Are APIs good for Legacy System Integration ❓

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Legacy System Integration with APIs

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API LegacyWhy is legacy system integration such a hot topic? In 2019, more than 35% of people working with APIs were back-end developers. In comparison, less than 1% are busy with providing APIs. This requires a closer look!

 

I was surprised by these figures on Statista from a 2019 survey. More than 10.000 API developers, testers, and executives responded to the survey worldwide.

API-Statistik
People working with application programming interfaces (APIs) worldwide as of 2019, by role, Statista

The need for Legacy System Integration and Core System Integration via APIs

Only a few companies in the survey are internet or cloud start-ups that built their core applications and systems by design, on, and with APIs from scratch. Over decades, companies of the so-called old economy invested in assets that we call legacy systems today: databases, business applications for ERP, SCM, CRM, etc. Many of these systems are still running core processes on mainframes or home-grown self-coded systems.

Today, they face legacy system integration challenges when they attempt to:

  • Allow access for web-based and mobile technologies to data and information stored in legacy systems or databases and available digital services of core applications. To provide better services to customers that would love to get direct access via the web or mobile devices to such capabilities and assets has been a very important driver. Benefits could be access to information such as actual stock information, or up-to-the-minute prices. Logistics service providers, for example, publish consignment or tracking APIs to provide digital services for their customers.
  • Manage the integration of cloud-based SaaS solutions to backend legacy systems. This can be a huge issue, as SaaS solutions have become widespread. Salesforce is an example of a SaaS solution, and it has more than 150,000 customers.
  • Transform their SOA architecture into a WOA architecture. The W is for ‘Web’ and means that Rest APIs have proven to be more suitable to allow flexible and easy-to-handle integration for all relevant legacy systems and enterprise applications, on premises as well as for the ground-to-cloud use case.
  • Comply with regulations such as PSD2 in financial services that require implementation of technical standards and interfaces. The objective of PSD2 is to open up and become accessible for others. Corporate customers have started to take advantage of this development and integrate their bank partners directly with their core system, so they can get real-time information such as status of their bank accounts.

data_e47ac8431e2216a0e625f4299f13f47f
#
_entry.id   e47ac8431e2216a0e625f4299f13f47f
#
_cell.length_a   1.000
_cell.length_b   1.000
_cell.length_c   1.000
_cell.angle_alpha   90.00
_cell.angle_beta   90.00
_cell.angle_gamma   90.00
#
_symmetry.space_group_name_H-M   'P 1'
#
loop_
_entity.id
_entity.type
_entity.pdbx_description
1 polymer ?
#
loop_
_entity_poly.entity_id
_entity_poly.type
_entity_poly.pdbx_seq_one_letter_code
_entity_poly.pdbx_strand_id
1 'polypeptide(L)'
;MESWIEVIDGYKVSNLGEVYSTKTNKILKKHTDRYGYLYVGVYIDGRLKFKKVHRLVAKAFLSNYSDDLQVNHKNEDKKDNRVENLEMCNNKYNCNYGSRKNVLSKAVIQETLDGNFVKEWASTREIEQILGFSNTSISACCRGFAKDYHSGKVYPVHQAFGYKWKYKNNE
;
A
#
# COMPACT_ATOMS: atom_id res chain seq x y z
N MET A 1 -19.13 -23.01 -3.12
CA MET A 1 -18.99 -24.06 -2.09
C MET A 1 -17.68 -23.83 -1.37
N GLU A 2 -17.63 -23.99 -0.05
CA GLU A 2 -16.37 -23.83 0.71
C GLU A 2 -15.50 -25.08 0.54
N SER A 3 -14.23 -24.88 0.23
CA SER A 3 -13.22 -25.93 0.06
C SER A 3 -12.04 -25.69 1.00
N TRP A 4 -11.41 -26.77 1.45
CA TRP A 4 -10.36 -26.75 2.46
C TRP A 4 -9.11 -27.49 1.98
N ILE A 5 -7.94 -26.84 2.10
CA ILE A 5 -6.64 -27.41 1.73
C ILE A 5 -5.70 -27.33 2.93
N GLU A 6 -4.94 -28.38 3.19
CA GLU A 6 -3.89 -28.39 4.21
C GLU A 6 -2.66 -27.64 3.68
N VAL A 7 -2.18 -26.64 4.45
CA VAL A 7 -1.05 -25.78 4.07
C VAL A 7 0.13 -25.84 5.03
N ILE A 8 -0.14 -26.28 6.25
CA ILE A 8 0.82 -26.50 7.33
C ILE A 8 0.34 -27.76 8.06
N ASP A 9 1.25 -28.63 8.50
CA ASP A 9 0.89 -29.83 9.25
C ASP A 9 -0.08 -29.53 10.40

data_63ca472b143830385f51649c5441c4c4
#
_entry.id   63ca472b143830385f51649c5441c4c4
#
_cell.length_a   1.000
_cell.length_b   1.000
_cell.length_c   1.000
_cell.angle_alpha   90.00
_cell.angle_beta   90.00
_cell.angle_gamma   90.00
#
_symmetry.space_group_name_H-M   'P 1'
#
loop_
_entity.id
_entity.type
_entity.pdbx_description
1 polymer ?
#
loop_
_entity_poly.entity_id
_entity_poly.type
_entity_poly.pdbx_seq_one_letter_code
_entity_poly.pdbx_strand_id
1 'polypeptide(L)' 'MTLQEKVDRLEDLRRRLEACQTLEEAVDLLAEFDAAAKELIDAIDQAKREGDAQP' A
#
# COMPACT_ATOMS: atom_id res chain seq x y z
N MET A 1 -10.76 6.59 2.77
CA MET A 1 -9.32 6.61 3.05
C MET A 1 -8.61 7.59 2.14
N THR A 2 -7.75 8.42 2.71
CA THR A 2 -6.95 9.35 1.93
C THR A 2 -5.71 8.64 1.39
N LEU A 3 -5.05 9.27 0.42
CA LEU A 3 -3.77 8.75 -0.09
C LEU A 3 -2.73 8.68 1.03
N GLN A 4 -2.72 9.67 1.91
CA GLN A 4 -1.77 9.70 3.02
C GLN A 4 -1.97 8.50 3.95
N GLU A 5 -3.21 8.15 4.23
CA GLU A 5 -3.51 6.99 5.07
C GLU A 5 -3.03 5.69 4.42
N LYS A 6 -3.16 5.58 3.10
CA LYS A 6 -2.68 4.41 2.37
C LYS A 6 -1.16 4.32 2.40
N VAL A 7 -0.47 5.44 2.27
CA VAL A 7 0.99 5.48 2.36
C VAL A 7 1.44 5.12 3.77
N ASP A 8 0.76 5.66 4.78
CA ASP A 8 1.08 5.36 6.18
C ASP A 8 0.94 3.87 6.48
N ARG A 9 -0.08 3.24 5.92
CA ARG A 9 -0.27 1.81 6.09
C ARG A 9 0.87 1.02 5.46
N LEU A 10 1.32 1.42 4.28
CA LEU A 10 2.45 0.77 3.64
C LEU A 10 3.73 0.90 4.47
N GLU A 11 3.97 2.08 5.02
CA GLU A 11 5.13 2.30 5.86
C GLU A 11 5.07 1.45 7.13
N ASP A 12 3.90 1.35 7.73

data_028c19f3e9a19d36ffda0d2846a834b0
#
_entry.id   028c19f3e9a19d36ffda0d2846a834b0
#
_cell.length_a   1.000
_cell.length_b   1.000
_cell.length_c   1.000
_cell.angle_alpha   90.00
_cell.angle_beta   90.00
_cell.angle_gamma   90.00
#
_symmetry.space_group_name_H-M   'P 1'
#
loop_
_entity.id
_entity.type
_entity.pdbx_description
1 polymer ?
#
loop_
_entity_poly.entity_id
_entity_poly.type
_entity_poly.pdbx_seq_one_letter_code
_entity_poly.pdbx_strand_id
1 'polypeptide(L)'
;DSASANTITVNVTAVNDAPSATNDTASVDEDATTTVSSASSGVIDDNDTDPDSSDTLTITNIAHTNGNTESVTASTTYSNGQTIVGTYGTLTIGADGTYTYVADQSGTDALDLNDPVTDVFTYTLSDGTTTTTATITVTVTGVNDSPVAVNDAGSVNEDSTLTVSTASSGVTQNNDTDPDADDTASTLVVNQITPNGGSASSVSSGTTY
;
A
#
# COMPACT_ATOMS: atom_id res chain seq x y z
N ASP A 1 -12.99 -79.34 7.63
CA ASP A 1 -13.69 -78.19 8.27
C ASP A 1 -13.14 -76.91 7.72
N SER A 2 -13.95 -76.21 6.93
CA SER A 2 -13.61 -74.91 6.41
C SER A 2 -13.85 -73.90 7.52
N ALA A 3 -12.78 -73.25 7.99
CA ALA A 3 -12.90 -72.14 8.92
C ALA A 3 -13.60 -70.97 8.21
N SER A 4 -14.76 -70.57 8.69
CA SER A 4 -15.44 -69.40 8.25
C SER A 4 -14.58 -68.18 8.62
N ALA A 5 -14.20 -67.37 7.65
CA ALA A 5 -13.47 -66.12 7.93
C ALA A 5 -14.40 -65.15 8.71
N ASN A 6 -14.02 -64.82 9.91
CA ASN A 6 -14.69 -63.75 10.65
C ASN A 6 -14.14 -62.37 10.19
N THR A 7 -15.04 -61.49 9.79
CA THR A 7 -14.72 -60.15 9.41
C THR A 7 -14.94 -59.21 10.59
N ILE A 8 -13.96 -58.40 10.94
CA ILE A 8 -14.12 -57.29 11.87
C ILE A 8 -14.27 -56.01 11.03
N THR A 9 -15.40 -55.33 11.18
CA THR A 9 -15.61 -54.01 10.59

What do all of these legacy system integration challenges have in common? The integration pattern required is based on APIs.

Why is legacy system integration the most significant role for developers working with APIs?

APIs are the most popular, and in many cases, the only integration style offered by modern public cloud platforms and SaaS applications, and are required for the integration of mobile devices. This also applies to many new regulation requirements or customer requests when it comes to the exposure of information, data and digital services to external parties.

However, legacy systems and most core applications don’t support such API-based integrations.

Although many companies hold assets like data and information and could provide valuable digital services, they cannot be entered via APIs because of their legacy system challenges.

As a result, many developers are busy integrating APIs with back-ends.

It’s likely that once developers get used to working with APIs (e.g. through uses cases like SaaS integration), they will use them for other internal integration scenarios as well. Then, with a new appreciation for the advantages over SOA-based approaches e.g. by using an enterprise service bus (ESB), these developers may eventually decide to change their architectural paradigm to target a web-based architecture built on APIs.